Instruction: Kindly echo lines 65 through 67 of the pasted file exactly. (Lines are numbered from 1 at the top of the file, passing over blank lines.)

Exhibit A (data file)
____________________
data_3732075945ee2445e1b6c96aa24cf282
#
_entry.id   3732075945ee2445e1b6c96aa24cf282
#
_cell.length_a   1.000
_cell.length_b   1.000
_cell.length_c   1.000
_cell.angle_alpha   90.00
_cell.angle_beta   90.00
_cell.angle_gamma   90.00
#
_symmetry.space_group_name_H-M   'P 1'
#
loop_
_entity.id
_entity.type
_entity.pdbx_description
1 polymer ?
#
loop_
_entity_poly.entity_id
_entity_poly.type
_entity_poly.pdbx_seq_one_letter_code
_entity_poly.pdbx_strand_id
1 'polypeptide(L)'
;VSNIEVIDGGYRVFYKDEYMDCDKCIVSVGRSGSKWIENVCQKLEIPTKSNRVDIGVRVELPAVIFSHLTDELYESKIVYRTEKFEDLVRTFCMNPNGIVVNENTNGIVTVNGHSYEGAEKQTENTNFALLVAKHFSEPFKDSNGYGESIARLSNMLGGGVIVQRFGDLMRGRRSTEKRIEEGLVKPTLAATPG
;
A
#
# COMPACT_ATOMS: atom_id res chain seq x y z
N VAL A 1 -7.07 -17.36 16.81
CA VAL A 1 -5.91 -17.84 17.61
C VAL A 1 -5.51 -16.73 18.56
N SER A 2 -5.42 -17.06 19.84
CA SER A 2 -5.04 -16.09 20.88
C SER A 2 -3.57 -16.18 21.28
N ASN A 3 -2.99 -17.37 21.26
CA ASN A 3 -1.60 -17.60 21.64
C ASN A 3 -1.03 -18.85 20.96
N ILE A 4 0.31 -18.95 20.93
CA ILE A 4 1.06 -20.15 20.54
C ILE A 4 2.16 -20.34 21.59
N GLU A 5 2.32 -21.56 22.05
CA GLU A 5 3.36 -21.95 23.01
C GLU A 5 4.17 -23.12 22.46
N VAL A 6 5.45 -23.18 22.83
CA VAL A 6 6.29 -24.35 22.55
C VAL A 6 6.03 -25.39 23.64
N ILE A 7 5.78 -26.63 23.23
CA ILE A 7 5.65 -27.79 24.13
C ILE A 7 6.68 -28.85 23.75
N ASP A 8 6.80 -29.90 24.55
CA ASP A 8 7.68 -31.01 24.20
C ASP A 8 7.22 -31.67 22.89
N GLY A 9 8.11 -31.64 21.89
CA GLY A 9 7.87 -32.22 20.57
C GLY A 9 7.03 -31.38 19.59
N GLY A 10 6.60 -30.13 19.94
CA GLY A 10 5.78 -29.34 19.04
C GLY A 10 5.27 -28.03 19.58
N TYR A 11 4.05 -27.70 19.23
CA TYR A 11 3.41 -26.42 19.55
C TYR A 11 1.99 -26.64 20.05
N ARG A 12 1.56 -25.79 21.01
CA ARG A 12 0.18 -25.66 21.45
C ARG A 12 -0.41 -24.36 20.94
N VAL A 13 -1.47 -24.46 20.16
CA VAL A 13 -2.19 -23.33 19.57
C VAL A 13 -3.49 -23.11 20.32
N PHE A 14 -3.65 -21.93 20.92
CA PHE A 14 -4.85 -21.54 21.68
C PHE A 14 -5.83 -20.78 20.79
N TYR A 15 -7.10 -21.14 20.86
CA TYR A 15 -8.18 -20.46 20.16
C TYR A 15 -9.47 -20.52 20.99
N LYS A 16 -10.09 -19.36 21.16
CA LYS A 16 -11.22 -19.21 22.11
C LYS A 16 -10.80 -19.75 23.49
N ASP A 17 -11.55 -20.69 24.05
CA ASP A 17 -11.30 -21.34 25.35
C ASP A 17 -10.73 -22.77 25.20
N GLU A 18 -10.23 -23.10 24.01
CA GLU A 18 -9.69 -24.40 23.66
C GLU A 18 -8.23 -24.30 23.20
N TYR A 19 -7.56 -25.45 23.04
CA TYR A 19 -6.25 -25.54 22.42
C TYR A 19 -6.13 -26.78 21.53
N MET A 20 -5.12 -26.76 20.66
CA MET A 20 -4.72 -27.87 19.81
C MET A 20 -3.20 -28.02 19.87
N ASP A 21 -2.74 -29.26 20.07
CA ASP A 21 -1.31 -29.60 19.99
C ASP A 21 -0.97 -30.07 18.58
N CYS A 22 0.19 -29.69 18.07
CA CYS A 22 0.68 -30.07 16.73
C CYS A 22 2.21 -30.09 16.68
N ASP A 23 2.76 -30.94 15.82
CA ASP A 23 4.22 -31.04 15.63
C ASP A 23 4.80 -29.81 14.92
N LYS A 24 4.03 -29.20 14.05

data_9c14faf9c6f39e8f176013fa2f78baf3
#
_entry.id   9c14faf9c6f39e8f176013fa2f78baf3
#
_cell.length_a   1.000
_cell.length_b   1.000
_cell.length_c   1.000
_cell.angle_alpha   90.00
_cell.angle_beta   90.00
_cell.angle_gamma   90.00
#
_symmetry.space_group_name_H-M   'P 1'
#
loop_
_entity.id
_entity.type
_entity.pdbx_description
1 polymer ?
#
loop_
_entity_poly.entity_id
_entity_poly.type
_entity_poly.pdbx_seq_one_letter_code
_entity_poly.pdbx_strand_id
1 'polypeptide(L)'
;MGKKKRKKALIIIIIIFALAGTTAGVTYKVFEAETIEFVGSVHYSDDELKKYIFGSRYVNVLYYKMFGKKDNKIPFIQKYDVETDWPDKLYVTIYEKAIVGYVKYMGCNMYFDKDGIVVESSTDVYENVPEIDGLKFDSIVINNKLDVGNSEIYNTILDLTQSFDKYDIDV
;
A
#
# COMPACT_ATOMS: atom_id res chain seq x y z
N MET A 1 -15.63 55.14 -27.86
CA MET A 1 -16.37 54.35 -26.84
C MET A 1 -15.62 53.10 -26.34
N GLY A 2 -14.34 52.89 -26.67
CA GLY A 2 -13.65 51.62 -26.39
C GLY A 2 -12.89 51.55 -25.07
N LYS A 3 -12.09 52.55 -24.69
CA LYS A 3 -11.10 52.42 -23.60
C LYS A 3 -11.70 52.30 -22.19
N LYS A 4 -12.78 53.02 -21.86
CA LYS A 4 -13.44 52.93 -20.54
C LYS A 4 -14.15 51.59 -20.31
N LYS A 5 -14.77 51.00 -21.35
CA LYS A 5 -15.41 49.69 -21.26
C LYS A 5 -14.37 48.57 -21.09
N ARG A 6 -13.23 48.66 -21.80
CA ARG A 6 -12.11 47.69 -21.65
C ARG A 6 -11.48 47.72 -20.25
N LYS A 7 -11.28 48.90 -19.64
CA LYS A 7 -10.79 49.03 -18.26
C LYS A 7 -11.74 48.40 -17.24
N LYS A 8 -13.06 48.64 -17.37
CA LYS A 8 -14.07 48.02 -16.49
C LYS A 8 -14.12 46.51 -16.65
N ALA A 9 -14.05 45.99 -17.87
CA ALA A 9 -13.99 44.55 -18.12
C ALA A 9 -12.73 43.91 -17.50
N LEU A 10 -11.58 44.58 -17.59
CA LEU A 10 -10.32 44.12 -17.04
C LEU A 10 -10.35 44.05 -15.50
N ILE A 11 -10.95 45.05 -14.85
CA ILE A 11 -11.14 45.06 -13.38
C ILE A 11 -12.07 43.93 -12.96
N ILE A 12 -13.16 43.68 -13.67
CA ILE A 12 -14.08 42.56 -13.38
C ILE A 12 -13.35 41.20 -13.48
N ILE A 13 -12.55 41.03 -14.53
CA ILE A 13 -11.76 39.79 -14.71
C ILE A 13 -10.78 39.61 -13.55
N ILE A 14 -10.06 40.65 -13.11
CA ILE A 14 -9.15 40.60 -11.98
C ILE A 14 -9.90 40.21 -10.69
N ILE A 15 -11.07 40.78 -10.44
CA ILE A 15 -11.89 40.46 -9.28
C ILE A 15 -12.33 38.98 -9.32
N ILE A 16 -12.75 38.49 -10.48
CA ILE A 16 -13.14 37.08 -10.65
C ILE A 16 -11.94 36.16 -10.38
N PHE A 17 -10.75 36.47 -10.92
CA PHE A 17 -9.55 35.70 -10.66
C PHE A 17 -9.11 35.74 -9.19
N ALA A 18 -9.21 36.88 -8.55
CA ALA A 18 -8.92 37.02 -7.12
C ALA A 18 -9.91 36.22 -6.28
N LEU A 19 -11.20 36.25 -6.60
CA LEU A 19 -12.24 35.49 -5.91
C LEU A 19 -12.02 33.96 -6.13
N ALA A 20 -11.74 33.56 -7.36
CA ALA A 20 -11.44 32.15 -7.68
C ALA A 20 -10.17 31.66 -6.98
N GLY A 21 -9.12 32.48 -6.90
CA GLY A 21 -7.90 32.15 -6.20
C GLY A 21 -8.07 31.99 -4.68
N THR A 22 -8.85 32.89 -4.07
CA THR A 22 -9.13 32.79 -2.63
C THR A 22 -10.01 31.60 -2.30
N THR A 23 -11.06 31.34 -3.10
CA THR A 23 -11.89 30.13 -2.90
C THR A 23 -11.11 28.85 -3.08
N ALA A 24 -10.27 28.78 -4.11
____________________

CA ARG A 12 0.18 -25.66 21.45
C ARG A 12 -0.41 -24.36 20.94
N VAL A 13 -1.47 -24.46 20.16